Sunday, January 24, 2016

Uncanny Avengers #2 (HERE BE SPOILERS!)

This issue is seriously great.

First, Duggan does just a spectacular job of conveying the chaos that Rogue and her team face.  The plants are slowly taking over people, killing them once their roots dig too deep into them.  Snyapse tries to help, but the plants actually change the victims' body chemistry so that her powers (which seem to allow her to manipulate our bio-electricity) don't seem to work.  Rogue makes a comment about her inability to solve the problem, and Synapse responds violently too her, underlining their tension.  Meanwhile, Rogue and Deadpool are still trying to fight off the Cujos that attacked them last issue.  Johnny bails to go to M.I.T. to see if the students there can help identify and solve the problem and Quicksilver disappears.  Rogue laments the fact that they wouldn't have treated Steve that way.  Finally, we learn that the Shredded Man is essentially an eco-terrorist that wants humanity to return to nature, though Stegman makes him suitably threatening-looking that you don't dismiss him as a rejected "Captain Planet and the Planeteers" villain.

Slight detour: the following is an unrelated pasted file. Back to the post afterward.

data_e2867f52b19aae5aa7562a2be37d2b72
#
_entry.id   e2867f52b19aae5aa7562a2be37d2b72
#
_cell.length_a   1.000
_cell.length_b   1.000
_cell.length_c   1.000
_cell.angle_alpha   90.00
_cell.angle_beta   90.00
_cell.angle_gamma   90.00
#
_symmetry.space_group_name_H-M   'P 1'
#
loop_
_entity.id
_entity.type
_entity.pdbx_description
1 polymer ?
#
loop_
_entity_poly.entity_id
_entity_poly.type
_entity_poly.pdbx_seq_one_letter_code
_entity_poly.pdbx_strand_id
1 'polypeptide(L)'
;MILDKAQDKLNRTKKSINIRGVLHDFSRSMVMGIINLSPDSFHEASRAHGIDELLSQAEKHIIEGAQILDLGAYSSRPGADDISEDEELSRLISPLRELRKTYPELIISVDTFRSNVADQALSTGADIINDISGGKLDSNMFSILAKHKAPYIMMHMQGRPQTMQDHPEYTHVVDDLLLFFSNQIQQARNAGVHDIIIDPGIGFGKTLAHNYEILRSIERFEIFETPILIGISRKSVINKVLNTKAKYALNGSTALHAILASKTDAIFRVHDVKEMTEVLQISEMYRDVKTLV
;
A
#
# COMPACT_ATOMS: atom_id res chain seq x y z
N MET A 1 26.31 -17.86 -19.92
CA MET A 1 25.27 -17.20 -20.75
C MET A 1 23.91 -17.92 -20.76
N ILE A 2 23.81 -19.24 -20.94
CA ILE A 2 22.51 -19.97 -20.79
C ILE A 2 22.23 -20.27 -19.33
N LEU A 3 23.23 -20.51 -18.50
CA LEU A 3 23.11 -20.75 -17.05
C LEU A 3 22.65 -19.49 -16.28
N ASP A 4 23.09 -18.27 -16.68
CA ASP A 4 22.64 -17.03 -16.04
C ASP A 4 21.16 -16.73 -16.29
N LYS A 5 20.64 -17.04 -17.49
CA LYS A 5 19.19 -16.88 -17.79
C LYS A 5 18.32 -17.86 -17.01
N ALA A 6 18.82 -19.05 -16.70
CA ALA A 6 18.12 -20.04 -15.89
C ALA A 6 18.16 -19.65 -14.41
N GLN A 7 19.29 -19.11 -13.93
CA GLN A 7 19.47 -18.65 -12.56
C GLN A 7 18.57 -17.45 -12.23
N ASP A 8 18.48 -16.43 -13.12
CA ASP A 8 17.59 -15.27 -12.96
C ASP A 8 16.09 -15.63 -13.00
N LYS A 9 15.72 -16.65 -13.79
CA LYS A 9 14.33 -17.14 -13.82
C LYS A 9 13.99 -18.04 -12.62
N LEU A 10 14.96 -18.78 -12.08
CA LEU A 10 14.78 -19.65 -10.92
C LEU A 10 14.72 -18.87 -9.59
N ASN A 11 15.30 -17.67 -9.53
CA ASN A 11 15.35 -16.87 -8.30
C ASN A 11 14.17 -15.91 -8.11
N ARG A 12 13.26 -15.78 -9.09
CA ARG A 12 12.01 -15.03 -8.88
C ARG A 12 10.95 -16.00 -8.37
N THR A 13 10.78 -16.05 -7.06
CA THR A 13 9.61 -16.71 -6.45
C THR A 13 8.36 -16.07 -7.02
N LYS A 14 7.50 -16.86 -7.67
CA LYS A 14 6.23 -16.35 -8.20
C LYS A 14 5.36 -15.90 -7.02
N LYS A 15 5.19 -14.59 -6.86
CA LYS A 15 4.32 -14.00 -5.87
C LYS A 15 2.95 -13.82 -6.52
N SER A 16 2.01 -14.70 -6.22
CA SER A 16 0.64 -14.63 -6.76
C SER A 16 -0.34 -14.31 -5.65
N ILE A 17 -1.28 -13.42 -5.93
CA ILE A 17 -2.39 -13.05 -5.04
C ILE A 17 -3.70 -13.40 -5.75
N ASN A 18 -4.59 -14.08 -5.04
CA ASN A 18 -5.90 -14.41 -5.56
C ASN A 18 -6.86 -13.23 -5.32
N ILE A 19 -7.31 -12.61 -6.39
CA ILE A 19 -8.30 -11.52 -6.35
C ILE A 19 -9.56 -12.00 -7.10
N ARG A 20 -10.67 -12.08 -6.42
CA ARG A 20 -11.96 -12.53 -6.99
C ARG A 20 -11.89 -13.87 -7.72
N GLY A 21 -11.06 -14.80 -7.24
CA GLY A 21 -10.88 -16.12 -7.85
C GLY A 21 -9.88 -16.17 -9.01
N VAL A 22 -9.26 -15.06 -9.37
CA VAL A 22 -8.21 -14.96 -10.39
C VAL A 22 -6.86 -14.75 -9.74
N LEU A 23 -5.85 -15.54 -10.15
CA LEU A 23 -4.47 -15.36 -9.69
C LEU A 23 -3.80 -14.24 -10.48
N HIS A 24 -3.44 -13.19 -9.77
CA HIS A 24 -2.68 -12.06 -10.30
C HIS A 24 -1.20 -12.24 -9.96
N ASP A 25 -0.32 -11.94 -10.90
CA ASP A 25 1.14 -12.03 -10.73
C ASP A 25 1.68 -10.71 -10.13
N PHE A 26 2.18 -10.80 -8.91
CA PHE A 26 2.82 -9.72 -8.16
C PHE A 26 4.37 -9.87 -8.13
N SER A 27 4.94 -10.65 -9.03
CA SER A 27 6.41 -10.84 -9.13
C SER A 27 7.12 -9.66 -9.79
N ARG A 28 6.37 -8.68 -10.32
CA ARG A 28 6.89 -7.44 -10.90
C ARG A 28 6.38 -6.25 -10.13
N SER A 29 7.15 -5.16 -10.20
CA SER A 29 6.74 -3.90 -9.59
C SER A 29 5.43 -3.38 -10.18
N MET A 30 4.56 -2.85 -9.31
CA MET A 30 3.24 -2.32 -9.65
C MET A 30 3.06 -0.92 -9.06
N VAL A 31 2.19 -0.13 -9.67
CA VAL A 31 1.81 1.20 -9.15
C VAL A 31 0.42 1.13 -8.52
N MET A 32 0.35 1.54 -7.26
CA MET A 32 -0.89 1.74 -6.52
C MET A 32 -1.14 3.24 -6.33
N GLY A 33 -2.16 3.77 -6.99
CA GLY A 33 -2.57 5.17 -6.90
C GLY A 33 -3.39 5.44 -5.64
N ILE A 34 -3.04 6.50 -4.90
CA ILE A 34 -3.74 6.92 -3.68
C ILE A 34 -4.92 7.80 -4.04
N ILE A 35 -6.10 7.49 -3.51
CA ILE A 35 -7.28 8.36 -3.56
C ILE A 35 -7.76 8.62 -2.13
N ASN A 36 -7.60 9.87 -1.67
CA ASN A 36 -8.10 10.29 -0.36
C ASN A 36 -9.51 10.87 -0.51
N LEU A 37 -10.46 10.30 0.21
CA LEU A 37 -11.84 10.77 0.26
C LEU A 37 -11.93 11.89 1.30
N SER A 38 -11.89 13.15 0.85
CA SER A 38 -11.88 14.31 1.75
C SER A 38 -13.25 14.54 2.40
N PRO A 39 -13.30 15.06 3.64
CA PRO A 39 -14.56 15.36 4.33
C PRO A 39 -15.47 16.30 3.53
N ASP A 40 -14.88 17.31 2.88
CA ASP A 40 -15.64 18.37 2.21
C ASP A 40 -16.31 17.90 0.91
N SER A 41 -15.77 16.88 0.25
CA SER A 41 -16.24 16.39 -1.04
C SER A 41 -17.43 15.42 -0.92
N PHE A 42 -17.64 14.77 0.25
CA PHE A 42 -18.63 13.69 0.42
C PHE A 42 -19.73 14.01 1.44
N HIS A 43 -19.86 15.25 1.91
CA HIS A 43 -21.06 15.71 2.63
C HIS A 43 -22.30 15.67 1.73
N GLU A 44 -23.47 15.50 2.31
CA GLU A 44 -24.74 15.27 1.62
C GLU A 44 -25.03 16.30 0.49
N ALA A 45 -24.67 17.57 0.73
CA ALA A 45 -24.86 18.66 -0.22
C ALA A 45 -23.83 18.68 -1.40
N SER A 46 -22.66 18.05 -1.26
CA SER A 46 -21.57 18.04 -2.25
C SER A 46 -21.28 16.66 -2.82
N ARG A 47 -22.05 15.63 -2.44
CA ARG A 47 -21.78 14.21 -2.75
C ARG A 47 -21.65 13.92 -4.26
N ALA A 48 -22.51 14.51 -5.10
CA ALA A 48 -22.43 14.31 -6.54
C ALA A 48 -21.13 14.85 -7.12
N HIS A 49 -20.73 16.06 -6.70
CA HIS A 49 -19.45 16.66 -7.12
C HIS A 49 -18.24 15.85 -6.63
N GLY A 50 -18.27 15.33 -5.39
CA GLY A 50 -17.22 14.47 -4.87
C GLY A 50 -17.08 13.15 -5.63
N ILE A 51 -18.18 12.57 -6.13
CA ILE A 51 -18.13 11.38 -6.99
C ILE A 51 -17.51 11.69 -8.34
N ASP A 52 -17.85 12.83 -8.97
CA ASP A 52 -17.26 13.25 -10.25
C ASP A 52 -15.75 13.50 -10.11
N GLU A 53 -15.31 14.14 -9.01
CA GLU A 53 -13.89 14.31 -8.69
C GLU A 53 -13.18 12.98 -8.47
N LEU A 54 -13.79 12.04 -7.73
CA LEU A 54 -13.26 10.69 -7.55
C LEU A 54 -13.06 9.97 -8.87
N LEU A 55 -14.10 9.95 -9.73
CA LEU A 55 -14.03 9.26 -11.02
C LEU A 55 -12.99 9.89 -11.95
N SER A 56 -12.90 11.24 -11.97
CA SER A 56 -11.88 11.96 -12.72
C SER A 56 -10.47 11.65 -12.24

But, then it gets even crazier and more exciting.  After the Shredded Man seemingly kills Quicksilver, Duggan throws us into 2087.  We learn that the Shredded Man's attacks were successful:  Boston is destroyed and quarantined, but the only survivors on Earth are a handful of Inhumans.  We get this information from a mysterious man with a metal arm, talking to a living tattoo on that arm that he calls Belle.  Belle wonders if the destruction had anything to do with the M-Pox, but he and Belle conclude that it didn't:  the man thinks it unlikely that the Kree would've transformed Earth but then not claim it, and Belle observes that the remaining Inhumans don't seem to understand what happened either.  If we hadn't already guessed, the man is revealed to be Cable, and he decides to return to 2016 to help.

In other words, it's the perfect Avengers story.  We've got conflicting egos, interpersonal drama, and potential apocalypses.  I love reading stories where the heroes fail to prevent a catastrophe, so I totally dug Duggan unexpectedly throwing us into a future to reveal that the present day Unity Squad had failed.  Moreover, it's interesting that no one ever seems to have developed a cure for the M-Pox:  Belle can merely synthesize the treatment that the mutants already seem to have in the present.  Overall, I just couldn't be happier with where we seem to be going.

***** (five of five stars)

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